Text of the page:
I had the pleasure of growing up alongside Microsoft. I watched their software evolve over the years, as many of us have. One distinct memory was of playing around with Windows NT on my family’s computer and hearing that old logon beep straight out of a 1980’s movie (only problem was it was the 1990s). I never thought that I would see a computer produced by Microsoft, because just having that thought would seem crazy.
At Windows 10 October 2016 Event, Microsoft announced their first desktop computer, which they call the Surface Studio. The Surface Studio is a all-in-one desktop that has a 28″ Pixel Stense display, which supports 10 point multi-touch and has a resolution of 4500 x 3000. To put that in prospective, that is roughly 20% higher than 4K. The kicker? It is the thinnest LCD panel ever made. To top it all off, the zero-gravity hinge (they are good with the names) allows for easy manipulation using only a finger tip to make it go from straight up to a 90-degree angle.
Well enough about the monitor. The housing of the main internals is a little box with one wiring coming out of the back. The box holds a sixth generation Intel i5 or i7 Core processor, a 4GB Nvidia GeForce GPU, up to 32GB of RAM and a 2TB hard drive.The single wire coming out of the back is a dedicated power cable. On the back of the housing are four USB 3.0 ports, a Mini Display Port, a SD card slot, and a Ethernet port, so its not lacking in that department either. Additionally, it has Xbox wireless built in and a TPM chip for added security.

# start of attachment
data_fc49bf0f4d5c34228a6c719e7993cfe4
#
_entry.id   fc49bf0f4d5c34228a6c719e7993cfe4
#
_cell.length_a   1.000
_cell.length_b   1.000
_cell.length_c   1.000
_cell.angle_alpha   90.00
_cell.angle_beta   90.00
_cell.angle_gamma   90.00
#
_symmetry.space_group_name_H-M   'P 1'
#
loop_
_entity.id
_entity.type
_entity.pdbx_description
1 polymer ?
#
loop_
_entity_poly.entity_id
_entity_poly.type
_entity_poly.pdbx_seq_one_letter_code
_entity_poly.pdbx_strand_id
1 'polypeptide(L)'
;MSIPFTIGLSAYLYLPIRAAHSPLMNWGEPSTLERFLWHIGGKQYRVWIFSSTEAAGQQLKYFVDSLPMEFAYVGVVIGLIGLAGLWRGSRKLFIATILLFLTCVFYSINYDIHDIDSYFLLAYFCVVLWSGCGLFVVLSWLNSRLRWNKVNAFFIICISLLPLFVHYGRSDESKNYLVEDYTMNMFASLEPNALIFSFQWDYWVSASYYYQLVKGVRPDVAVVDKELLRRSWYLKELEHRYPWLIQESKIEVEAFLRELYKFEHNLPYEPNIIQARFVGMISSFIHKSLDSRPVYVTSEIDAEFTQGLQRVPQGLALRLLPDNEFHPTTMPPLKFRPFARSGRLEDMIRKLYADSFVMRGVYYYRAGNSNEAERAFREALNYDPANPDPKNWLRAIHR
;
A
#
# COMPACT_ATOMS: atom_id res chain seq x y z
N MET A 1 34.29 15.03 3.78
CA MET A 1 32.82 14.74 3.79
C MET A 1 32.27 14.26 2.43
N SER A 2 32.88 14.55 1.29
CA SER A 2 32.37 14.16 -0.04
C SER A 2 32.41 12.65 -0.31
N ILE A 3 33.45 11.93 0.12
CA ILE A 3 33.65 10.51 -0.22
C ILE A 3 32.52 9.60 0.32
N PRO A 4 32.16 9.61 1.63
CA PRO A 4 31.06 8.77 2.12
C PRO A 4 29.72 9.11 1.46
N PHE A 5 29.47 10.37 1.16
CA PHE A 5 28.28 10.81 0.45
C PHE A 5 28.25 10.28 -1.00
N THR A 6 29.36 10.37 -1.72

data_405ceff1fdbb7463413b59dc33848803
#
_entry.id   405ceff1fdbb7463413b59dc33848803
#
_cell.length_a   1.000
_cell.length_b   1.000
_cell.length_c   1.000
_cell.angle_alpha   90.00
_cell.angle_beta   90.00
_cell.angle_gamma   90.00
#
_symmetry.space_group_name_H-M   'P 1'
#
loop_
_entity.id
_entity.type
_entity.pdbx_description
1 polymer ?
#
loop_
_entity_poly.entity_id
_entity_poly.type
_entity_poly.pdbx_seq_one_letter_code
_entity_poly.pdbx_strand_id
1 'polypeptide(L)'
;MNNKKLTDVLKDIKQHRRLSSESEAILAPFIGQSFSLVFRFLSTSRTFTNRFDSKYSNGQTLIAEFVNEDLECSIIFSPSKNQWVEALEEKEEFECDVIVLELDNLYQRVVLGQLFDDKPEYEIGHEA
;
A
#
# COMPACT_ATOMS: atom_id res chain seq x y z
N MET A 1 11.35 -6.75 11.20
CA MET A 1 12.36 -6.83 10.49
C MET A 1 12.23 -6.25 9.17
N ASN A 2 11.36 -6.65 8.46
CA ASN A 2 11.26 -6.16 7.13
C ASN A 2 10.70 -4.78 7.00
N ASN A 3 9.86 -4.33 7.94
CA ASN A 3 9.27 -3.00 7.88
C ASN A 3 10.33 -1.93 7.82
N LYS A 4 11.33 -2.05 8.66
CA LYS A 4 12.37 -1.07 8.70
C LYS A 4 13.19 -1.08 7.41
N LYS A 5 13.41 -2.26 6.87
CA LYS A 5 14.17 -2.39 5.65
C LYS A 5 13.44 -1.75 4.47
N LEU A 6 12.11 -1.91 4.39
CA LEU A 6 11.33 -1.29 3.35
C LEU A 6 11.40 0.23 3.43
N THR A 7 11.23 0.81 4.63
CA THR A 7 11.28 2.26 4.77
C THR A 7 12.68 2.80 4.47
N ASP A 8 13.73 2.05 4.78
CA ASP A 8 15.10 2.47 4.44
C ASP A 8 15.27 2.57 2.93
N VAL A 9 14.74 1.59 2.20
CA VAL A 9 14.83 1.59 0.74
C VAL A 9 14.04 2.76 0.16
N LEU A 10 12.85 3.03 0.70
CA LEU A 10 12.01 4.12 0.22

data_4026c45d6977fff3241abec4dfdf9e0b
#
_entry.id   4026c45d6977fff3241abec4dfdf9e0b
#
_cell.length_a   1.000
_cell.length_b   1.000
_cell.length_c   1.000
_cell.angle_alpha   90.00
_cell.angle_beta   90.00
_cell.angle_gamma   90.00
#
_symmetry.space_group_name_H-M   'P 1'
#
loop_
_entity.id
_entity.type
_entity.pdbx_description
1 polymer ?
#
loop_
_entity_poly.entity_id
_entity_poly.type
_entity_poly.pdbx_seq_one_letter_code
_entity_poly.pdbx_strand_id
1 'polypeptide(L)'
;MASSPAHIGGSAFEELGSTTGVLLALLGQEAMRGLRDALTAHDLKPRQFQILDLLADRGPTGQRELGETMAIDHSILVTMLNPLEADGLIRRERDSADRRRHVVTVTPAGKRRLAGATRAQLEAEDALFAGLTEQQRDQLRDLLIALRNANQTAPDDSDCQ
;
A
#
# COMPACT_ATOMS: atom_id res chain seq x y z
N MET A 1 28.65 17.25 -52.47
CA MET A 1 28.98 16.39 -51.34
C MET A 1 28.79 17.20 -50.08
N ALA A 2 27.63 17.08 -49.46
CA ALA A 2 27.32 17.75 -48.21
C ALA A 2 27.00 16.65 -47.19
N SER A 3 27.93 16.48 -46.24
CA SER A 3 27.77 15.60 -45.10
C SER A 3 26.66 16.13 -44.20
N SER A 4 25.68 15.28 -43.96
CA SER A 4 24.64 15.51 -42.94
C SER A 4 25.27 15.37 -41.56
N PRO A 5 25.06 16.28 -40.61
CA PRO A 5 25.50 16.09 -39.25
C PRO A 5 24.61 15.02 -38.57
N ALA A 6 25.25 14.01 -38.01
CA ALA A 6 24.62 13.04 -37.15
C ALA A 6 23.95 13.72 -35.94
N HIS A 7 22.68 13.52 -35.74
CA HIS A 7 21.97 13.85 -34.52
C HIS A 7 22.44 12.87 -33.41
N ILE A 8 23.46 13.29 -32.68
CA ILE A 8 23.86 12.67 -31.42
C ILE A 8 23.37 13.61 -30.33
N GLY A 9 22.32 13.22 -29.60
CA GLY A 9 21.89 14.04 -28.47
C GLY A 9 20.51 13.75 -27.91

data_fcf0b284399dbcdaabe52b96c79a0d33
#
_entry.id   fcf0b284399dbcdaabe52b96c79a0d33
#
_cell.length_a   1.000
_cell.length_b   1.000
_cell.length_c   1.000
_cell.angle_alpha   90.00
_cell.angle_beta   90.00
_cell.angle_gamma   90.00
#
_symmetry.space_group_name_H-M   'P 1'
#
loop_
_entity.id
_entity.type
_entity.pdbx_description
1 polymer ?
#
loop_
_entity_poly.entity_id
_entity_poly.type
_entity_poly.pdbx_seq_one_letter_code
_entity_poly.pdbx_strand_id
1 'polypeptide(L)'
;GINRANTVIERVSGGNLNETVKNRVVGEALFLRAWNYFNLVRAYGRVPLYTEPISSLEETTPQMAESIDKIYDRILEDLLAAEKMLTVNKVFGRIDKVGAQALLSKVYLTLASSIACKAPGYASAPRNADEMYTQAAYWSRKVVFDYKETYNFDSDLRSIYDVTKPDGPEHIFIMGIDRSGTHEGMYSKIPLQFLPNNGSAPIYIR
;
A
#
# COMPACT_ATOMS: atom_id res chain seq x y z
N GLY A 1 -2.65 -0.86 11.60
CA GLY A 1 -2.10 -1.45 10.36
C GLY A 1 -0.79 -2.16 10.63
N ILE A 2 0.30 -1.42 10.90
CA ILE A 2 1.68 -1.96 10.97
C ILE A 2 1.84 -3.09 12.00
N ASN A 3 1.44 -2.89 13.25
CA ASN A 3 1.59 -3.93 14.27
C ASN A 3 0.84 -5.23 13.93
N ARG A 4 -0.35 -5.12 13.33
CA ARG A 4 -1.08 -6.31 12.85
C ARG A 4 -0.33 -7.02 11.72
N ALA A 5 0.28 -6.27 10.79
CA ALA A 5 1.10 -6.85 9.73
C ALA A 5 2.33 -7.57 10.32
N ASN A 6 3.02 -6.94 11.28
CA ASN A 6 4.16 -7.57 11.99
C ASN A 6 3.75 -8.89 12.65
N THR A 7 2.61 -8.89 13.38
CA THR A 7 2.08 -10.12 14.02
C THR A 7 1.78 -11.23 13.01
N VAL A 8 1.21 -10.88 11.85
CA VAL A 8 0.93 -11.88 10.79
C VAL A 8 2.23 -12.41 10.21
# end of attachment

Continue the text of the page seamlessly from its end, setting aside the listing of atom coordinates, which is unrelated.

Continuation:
With the decline of desktop computer sales in recent years, I can’t help but wonder if Microsoft is attempting to give its old friend the desktop a little boost. The innovation seen in the Surface Studio might just breath some life into the dying product line. The downside is the price. Microsoft has shown that they can charge a premium for their quality laptop hardware, but at a $3000 starting price that will be a hard check to write for the vast majority of us, myself included…